A Brief History of Milton

milton_7This year’s house tour will feature the quaint community of Milton.

This beautiful section of Litchfield, CT was originally settled about 1740. In its earliest days it was known as the “Northwest Section,” but soon was called “Blue Swamp” because of the blue gentian wild flowers that grew beneath the many tamarack trees which flourished in the swampy area. The name Milton was chosen in 1795, probably in honor of John Milton, the English poet.

Milton is situated on the Shepaug River, an ideal location that provided water power and encouraged industry. Early in the 19th century there were 5 saw mills, 2 gristmills, 2 iron works, 2 wood turners, a wheelwright, 2 shoemakers, a maker of wooden clocks, a carriage maker, a cheese industry, and 6 school districts in the idyllic area. But by 1891, the railroad no longer served nearby Litchfield and industry began to shift to other towns. At the end of the nineteenth century only the Hinchcliff Shear Shop survived.

This beautiful section of Litchfield continues to have a sense of timelessness about it. At its center is the unspoiled Milton Green that is bordered by some of the first homes, one of the former schoolhouses, Trinity Episcopal Church, the Congregational Church, the Milton Public Hall, and the Milton Academy building.

Source: Historic District Study Committee Report, Milton, CT, January 1975

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One thought on “A Brief History of Milton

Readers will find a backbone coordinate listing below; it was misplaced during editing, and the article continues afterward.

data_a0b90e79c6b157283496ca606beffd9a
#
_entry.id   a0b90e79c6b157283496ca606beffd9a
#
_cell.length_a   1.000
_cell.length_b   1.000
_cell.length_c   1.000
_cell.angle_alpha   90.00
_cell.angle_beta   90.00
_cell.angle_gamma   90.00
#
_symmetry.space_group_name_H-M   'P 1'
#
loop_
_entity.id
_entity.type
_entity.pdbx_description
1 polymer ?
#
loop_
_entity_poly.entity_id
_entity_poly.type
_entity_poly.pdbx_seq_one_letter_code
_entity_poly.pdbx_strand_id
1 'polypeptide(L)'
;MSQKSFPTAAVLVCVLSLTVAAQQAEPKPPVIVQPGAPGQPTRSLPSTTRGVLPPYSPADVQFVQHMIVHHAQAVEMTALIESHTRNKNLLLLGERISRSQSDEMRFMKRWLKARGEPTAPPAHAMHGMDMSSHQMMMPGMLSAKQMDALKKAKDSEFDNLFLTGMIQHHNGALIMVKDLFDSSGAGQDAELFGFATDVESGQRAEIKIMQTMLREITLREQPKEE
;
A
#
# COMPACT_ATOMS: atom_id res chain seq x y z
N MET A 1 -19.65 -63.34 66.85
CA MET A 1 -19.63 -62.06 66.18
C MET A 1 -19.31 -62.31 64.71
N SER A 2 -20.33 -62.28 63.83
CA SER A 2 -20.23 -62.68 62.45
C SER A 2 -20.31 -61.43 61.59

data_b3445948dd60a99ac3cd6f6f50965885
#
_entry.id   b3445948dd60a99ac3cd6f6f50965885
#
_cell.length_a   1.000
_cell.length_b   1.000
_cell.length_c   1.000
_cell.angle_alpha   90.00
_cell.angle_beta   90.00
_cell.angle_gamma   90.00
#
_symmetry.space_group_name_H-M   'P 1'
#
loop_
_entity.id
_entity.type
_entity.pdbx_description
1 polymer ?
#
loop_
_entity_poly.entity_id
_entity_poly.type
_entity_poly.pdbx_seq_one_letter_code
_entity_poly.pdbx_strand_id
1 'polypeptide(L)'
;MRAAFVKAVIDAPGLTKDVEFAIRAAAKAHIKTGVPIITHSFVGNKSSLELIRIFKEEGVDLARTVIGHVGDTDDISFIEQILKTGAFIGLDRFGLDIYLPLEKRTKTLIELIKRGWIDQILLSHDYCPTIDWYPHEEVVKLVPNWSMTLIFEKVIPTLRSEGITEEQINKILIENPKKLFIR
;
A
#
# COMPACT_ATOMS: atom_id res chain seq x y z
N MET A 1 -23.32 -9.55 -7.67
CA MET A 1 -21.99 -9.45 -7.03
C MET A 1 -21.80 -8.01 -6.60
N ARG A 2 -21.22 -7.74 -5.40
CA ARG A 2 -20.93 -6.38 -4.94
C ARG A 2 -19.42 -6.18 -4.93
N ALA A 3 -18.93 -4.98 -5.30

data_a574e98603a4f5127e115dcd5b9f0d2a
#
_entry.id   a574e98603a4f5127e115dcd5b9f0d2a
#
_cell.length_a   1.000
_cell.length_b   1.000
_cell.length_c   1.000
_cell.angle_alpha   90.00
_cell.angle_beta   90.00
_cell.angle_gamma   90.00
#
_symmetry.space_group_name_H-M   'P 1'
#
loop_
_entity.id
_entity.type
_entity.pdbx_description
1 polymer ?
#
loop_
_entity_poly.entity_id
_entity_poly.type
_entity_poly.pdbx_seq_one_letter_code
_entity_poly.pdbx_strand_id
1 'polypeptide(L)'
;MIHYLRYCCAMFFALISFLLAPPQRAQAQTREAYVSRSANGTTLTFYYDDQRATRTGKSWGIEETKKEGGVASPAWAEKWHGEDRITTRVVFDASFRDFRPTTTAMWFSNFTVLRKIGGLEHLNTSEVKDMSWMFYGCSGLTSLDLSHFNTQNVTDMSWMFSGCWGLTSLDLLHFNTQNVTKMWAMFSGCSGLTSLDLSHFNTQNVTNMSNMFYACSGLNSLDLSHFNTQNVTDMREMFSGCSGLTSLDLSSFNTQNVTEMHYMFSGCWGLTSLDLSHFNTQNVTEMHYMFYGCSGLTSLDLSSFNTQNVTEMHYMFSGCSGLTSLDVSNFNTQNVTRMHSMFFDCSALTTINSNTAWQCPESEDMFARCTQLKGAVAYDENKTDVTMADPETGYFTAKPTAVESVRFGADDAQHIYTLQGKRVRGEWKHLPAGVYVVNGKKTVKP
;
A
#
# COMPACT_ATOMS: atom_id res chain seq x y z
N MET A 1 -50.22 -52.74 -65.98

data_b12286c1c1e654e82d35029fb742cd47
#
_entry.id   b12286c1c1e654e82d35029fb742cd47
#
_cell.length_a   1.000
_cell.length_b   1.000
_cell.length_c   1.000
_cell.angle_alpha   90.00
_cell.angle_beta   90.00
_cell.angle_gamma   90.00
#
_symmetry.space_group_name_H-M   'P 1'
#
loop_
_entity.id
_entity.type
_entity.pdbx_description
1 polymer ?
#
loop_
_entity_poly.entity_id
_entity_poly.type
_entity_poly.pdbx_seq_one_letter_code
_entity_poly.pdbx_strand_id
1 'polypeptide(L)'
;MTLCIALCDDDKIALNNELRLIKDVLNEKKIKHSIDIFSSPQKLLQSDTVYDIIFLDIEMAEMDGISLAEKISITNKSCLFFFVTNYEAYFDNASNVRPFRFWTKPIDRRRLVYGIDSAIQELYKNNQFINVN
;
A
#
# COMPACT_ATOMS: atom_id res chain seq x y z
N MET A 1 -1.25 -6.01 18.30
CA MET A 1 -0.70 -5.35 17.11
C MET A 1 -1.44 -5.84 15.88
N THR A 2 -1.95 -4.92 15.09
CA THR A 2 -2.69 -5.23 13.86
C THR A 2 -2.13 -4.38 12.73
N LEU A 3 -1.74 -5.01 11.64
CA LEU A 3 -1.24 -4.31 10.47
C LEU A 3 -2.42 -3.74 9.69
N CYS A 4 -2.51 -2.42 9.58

1. Long ago when I was living in a broken home in Meriden a social worker changed my life forever. At the time I hated her. You see she had me declared a ward of the State of Connecticut because my Mother who worked a full time job as a Southern New England Telephone Company and liked to party and drink did not have the time to raise me. Mt Father had moved to St. Louis, Missouri and would have loved to have me there. My Mother had sole custody however and hated him so much she would not hear of it. As you can tell by reading this my life was full of hate. I was sent to the Connecticut Junior Republic. I stayed there for two years which seemed like a lifetime to me. The people there transformed me into a responsible citizen. After a 18 year career in the US Army, now a disabled Vietnam Veteran and a solid work history after that I am now comfortably retired in beautiful Palm Coast Florida. I drive new cars every three years, live in a modern very low balance mortgage Home only ten years old. I am married for the last 24 years to a loving wife and our Daughter lives in Atlantic Beach Florida where she owns her own business. She is a College Graduate and since she was ten years old has studied the Korean martial art of Tae Kwon Do in which she is third degree Black Belt. At one time I would have been swallowed up by the system and lost in the prison system for my entire life. The choices I made and the people I called “Friend” were all wrong. I did have to make a decision to loose contact with my family except for my Father. But until the day I die I will always ask that support for the Connecticut Junior Republic always exist. Thank you for allowing me to repay in a small way what they did for me. CJR, you guys rock dudes! Do-Wa-ditty! A phrase of the times while growing into a responsible adult at the CJR!

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